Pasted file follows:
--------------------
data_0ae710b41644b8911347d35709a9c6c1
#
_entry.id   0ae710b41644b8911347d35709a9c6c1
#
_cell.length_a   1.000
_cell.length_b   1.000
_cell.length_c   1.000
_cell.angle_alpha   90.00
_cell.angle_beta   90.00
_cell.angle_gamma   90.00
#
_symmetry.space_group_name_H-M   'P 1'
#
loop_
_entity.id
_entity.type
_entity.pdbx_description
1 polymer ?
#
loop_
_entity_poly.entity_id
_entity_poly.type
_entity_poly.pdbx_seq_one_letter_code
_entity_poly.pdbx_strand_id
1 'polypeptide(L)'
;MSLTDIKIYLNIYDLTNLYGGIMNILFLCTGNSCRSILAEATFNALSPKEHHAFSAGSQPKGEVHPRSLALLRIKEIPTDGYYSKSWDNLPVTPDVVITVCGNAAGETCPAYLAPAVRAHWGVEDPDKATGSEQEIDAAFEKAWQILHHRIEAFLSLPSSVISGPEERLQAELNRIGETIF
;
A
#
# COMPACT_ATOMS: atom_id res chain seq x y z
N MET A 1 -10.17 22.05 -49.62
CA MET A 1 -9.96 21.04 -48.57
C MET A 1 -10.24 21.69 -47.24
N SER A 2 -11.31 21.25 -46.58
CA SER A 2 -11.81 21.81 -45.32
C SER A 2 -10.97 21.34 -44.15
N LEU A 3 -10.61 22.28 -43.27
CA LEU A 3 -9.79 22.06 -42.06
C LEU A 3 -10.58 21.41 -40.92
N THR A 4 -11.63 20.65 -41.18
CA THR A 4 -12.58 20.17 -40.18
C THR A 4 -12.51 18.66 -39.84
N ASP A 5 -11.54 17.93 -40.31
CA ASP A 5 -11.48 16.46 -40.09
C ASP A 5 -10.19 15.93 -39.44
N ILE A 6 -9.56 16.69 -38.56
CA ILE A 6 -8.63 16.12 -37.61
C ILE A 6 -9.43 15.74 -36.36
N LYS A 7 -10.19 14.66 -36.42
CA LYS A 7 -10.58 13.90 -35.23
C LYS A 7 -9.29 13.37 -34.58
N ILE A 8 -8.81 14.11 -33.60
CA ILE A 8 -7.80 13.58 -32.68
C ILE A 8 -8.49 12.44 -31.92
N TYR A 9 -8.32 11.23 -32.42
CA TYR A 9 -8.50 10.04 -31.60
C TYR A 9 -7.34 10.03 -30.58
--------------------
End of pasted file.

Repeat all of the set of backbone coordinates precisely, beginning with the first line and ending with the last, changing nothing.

data_0ae710b41644b8911347d35709a9c6c1
#
_entry.id   0ae710b41644b8911347d35709a9c6c1
#
_cell.length_a   1.000
_cell.length_b   1.000
_cell.length_c   1.000
_cell.angle_alpha   90.00
_cell.angle_beta   90.00
_cell.angle_gamma   90.00
#
_symmetry.space_group_name_H-M   'P 1'
#
loop_
_entity.id
_entity.type
_entity.pdbx_description
1 polymer ?
#
loop_
_entity_poly.entity_id
_entity_poly.type
_entity_poly.pdbx_seq_one_letter_code
_entity_poly.pdbx_strand_id
1 'polypeptide(L)'
;MSLTDIKIYLNIYDLTNLYGGIMNILFLCTGNSCRSILAEATFNALSPKEHHAFSAGSQPKGEVHPRSLALLRIKEIPTDGYYSKSWDNLPVTPDVVITVCGNAAGETCPAYLAPAVRAHWGVEDPDKATGSEQEIDAAFEKAWQILHHRIEAFLSLPSSVISGPEERLQAELNRIGETIF
;
A
#
# COMPACT_ATOMS: atom_id res chain seq x y z
N MET A 1 -10.17 22.05 -49.62
CA MET A 1 -9.96 21.04 -48.57
C MET A 1 -10.24 21.69 -47.24
N SER A 2 -11.31 21.25 -46.58
CA SER A 2 -11.81 21.81 -45.32
C SER A 2 -10.97 21.34 -44.15
N LEU A 3 -10.61 22.28 -43.27
CA LEU A 3 -9.79 22.06 -42.06
C LEU A 3 -10.58 21.41 -40.92
N THR A 4 -11.63 20.65 -41.18
CA THR A 4 -12.58 20.17 -40.18
C THR A 4 -12.51 18.66 -39.84
N ASP A 5 -11.54 17.93 -40.31
CA ASP A 5 -11.48 16.46 -40.09
C ASP A 5 -10.19 15.93 -39.44
N ILE A 6 -9.56 16.69 -38.56
CA ILE A 6 -8.63 16.12 -37.61
C ILE A 6 -9.43 15.74 -36.36
N LYS A 7 -10.19 14.66 -36.42
CA LYS A 7 -10.58 13.90 -35.23
C LYS A 7 -9.29 13.37 -34.58
N ILE A 8 -8.81 14.11 -33.60
CA ILE A 8 -7.80 13.58 -32.68
C ILE A 8 -8.49 12.44 -31.92
N TYR A 9 -8.32 11.23 -32.42
CA TYR A 9 -8.50 10.04 -31.60
C TYR A 9 -7.34 10.03 -30.58